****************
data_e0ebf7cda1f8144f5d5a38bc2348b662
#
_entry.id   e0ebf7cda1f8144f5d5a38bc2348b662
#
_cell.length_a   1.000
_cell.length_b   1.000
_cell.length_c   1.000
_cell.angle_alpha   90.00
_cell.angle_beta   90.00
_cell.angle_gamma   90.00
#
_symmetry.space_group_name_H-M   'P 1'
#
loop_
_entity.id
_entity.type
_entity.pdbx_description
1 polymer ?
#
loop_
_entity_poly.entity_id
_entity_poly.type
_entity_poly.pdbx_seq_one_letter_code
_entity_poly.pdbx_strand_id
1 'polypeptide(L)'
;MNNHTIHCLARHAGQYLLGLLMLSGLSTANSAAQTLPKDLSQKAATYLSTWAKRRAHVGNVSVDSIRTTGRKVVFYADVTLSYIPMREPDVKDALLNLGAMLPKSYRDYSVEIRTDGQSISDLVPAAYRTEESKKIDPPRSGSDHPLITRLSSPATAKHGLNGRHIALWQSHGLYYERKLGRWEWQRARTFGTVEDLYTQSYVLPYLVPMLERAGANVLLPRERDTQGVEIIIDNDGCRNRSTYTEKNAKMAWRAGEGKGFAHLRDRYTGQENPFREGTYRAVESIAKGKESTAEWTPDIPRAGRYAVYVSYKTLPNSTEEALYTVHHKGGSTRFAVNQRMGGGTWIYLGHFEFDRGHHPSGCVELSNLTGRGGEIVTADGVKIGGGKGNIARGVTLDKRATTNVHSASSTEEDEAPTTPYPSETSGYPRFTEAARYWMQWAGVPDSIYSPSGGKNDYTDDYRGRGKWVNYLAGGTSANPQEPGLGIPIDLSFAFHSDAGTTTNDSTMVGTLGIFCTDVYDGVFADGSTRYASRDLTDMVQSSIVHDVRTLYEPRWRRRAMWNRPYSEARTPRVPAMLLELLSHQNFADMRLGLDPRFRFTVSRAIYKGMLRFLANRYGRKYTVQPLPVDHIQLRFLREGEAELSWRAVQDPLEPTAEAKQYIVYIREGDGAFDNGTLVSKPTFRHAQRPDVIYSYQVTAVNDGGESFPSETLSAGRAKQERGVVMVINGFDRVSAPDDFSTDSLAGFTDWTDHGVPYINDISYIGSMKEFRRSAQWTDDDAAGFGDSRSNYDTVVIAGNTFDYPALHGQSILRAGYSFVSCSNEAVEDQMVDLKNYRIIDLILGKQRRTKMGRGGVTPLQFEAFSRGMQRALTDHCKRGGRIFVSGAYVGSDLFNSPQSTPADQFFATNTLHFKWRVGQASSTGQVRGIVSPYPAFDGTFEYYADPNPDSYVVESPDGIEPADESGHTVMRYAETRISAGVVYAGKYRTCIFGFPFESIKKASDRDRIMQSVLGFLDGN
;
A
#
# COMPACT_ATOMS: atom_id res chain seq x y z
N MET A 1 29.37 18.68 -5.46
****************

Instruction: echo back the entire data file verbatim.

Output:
data_e0ebf7cda1f8144f5d5a38bc2348b662
#
_entry.id   e0ebf7cda1f8144f5d5a38bc2348b662
#
_cell.length_a   1.000
_cell.length_b   1.000
_cell.length_c   1.000
_cell.angle_alpha   90.00
_cell.angle_beta   90.00
_cell.angle_gamma   90.00
#
_symmetry.space_group_name_H-M   'P 1'
#
loop_
_entity.id
_entity.type
_entity.pdbx_description
1 polymer ?
#
loop_
_entity_poly.entity_id
_entity_poly.type
_entity_poly.pdbx_seq_one_letter_code
_entity_poly.pdbx_strand_id
1 'polypeptide(L)'
;MNNHTIHCLARHAGQYLLGLLMLSGLSTANSAAQTLPKDLSQKAATYLSTWAKRRAHVGNVSVDSIRTTGRKVVFYADVTLSYIPMREPDVKDALLNLGAMLPKSYRDYSVEIRTDGQSISDLVPAAYRTEESKKIDPPRSGSDHPLITRLSSPATAKHGLNGRHIALWQSHGLYYERKLGRWEWQRARTFGTVEDLYTQSYVLPYLVPMLERAGANVLLPRERDTQGVEIIIDNDGCRNRSTYTEKNAKMAWRAGEGKGFAHLRDRYTGQENPFREGTYRAVESIAKGKESTAEWTPDIPRAGRYAVYVSYKTLPNSTEEALYTVHHKGGSTRFAVNQRMGGGTWIYLGHFEFDRGHHPSGCVELSNLTGRGGEIVTADGVKIGGGKGNIARGVTLDKRATTNVHSASSTEEDEAPTTPYPSETSGYPRFTEAARYWMQWAGVPDSIYSPSGGKNDYTDDYRGRGKWVNYLAGGTSANPQEPGLGIPIDLSFAFHSDAGTTTNDSTMVGTLGIFCTDVYDGVFADGSTRYASRDLTDMVQSSIVHDVRTLYEPRWRRRAMWNRPYSEARTPRVPAMLLELLSHQNFADMRLGLDPRFRFTVSRAIYKGMLRFLANRYGRKYTVQPLPVDHIQLRFLREGEAELSWRAVQDPLEPTAEAKQYIVYIREGDGAFDNGTLVSKPTFRHAQRPDVIYSYQVTAVNDGGESFPSETLSAGRAKQERGVVMVINGFDRVSAPDDFSTDSLAGFTDWTDHGVPYINDISYIGSMKEFRRSAQWTDDDAAGFGDSRSNYDTVVIAGNTFDYPALHGQSILRAGYSFVSCSNEAVEDQMVDLKNYRIIDLILGKQRRTKMGRGGVTPLQFEAFSRGMQRALTDHCKRGGRIFVSGAYVGSDLFNSPQSTPADQFFATNTLHFKWRVGQASSTGQVRGIVSPYPAFDGTFEYYADPNPDSYVVESPDGIEPADESGHTVMRYAETRISAGVVYAGKYRTCIFGFPFESIKKASDRDRIMQSVLGFLDGN
;
A
#
# COMPACT_ATOMS: atom_id res chain seq x y z
N MET A 1 29.37 18.68 -5.46